There are stories emerging in the press of third party network providers offering DDoS protection services to IBM and ABS but this offer being declined. Who made these decisions and were their implications fully understood?
How to Avoid a Repeat of this Problem
These issues can be overcome through addressing each of the three sources of the problem.
1. Implement Flexible-First Systems and Processes
In business, government and technology, as in life in general, one of the few certainties is change. So why wouldn’t you build flexibility into your systems and processes? That is the amazingly simple (yet notoriously difficult to achieve) solution to the problem of inflexible systems. Flexibility must become a core, underlying requirement from the ground up. To support your people and your organisation to provide the best service to clients, you should always provide for exceptions—there should be a process for handling the situation when standard scenarios don’t apply. That way, excellence in client service will be supported, and no one will have to work outside of the systems and processes to get the job done.
500,000 transactions per hour was expected, and 1,000,000 a maximum peak. Did anyone consider the outside possibility that with around 10,000,000 households being channeled towards August 9, what would happen, after months of publicity, if they, outrageously, all decided to do what was asked and attempt to submit their Census that evening? If it was considered and raised, as I would expect those on the technology side would have done, then who made the decision that this did not need to be addressed?
2. Use Modern, Iterative, High-Transparency Implementaion Approaches
I find that often businesspeople treat IT as a black box. That is, they put money and requirements in one end and hope to get the results they want out of the other end, with close to zero visibility of the process in between. I have seen IT organisations that prefer to keep things that way.
Modern, efficient, and effective IT organisations, however, embrace transparency in their processes with the business and, in doing so, build trust and client satisfaction with their businesspeople. This is not about the business micromanaging IT; rather, it is about trust, transparency, and flexibility. Key to these modern approaches is that both the business and IT embrace change as a catalyst for improvement as opposed to an inconvenience to be resisted. Modern IT processes minimise archaic “change-resistant” processes to better support the business.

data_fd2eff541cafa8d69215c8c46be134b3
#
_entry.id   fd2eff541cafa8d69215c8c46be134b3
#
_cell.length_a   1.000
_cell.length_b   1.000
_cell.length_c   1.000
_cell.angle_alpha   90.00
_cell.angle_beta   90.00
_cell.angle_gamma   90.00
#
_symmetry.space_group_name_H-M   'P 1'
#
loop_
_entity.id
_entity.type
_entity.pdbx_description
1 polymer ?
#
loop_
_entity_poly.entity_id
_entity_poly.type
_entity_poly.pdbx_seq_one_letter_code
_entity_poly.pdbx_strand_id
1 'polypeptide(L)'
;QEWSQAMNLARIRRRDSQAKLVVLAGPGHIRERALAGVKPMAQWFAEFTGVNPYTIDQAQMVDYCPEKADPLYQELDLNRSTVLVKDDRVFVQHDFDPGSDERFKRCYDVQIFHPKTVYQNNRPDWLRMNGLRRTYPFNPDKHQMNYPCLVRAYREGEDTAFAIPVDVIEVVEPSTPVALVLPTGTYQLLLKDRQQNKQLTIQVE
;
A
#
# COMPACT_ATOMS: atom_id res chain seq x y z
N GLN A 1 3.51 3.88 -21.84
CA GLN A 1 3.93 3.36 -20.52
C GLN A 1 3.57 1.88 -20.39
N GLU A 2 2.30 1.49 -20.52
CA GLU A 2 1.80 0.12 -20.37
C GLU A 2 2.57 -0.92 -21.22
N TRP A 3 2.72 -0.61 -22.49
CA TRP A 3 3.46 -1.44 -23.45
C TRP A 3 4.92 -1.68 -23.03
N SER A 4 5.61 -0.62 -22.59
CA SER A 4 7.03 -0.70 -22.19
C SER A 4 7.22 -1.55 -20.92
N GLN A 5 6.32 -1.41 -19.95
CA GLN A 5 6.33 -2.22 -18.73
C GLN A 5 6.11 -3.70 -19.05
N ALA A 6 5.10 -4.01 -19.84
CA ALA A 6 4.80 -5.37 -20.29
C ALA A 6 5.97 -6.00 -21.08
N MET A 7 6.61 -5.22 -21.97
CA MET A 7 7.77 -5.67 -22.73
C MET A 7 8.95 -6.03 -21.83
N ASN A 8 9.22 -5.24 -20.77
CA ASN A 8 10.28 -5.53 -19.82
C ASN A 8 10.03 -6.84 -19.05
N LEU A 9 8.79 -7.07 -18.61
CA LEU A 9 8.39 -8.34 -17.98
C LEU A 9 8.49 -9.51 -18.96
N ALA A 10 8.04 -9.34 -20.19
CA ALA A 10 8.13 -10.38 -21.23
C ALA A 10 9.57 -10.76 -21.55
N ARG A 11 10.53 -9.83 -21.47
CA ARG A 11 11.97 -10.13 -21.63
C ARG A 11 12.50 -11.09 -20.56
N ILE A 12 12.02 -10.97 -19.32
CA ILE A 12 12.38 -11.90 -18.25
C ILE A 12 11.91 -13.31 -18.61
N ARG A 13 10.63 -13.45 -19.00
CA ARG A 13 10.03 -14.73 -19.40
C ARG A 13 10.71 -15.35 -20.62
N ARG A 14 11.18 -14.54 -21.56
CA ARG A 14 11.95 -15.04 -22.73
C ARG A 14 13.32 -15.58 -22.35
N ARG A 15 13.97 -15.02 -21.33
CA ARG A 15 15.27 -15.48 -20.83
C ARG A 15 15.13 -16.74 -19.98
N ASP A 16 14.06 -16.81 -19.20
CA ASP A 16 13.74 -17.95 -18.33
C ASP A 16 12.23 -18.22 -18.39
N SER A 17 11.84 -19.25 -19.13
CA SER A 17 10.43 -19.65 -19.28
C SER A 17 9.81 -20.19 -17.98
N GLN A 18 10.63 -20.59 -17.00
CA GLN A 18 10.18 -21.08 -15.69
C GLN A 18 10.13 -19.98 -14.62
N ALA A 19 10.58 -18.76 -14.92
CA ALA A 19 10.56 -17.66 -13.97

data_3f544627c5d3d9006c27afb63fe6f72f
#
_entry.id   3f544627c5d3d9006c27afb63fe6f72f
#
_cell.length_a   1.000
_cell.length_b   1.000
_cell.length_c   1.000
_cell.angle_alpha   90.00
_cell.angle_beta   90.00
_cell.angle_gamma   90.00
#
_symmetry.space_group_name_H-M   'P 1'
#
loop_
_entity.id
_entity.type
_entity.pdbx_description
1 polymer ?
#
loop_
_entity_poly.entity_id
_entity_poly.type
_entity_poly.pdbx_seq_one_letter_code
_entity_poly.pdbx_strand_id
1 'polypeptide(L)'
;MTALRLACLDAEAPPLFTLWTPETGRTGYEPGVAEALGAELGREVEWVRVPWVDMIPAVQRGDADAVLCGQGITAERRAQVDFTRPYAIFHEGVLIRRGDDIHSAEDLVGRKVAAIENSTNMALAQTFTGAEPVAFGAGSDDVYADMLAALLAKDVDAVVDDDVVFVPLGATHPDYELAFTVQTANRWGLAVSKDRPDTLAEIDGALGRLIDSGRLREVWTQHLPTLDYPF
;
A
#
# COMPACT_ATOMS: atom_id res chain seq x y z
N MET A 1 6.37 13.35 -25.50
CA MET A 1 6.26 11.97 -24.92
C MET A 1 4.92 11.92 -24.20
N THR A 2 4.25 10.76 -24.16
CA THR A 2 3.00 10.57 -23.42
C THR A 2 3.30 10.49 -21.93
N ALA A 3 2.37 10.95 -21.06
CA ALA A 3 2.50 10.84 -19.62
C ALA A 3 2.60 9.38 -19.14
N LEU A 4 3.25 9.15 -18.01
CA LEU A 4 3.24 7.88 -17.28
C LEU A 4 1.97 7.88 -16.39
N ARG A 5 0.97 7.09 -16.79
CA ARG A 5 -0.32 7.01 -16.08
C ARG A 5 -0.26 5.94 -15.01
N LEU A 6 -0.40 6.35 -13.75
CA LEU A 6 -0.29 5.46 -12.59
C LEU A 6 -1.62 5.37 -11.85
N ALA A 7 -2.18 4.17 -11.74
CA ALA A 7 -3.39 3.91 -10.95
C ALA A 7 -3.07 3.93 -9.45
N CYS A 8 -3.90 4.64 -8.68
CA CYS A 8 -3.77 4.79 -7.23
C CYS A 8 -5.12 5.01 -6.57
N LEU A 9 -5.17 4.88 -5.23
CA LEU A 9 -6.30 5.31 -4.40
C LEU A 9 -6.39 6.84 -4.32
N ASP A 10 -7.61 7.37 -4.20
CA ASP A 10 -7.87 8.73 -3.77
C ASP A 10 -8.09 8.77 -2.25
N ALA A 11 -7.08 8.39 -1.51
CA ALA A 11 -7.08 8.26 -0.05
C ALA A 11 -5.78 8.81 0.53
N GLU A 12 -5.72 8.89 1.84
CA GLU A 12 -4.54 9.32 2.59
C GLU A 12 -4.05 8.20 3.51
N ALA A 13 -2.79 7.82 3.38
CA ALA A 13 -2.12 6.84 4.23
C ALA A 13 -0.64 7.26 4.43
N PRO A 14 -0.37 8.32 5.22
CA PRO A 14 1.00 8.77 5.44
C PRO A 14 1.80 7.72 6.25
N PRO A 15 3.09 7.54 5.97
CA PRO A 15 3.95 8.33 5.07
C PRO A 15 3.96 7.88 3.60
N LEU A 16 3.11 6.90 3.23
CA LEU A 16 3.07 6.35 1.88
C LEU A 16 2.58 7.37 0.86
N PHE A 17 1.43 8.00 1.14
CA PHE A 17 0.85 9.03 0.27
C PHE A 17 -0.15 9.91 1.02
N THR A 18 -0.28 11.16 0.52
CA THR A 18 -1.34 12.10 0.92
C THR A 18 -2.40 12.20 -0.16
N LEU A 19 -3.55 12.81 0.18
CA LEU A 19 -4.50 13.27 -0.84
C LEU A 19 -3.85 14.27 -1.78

The lack of transparency in information flowing to the public after the massive #censusfail, would suggest there is little real business or political understanding of the solution, the events that unfolded, and their root causes. Will this change following the promised investigation? Time will tell.
Will this be the last time such an event occurs – not likely. Is it acceptable – definitely not.
3. Prioritise Deep Business-to-IT Communications and Understanding to Minimise Risk
Associated with effective and efficient change processes is the imperative to ensure that the business and IT understand each another. Using modern, transparent IT processes certainly aids that communication process. There is, however, a need to ensure that the business-IT divide is bridged by an effective translator. I’ve spent much of my last twenty years performing precisely that role, and I can tell you that both business-focused people and IT-focused people need someone who can do (and enjoy) the work of translating between those two worlds.
Blind trust is no substitute for deep mutual understanding. IT solutions need to be understood in business terms, and defined in that way, from the ground up.
Finally – Plan for worst case scenarios.
What is the worst case scenario in terms of number of transactions on Census night? 10,000,000 submissions in one hour? What would it cost to cope with that? How should the system respond. If that is unfeasible to achieve for the fixed budget provided, how else can the problem be solved? Assign different households a time-slot and date for their Census submission to attempt to spread load evenly? A little communication and social engineering like this can sometimes be part of an overall solution which is more than technology-only.
At the end of the day, success of solutions like the Census are about managing risk to ensure success. If you want to commit yourself all-or-nothing to a single evening on a single day, for a first-of-a-kind (in terms of “digital-first”) eCensus, you are channeling all of your risk down to that one moment.
History says that is a very dangerous approach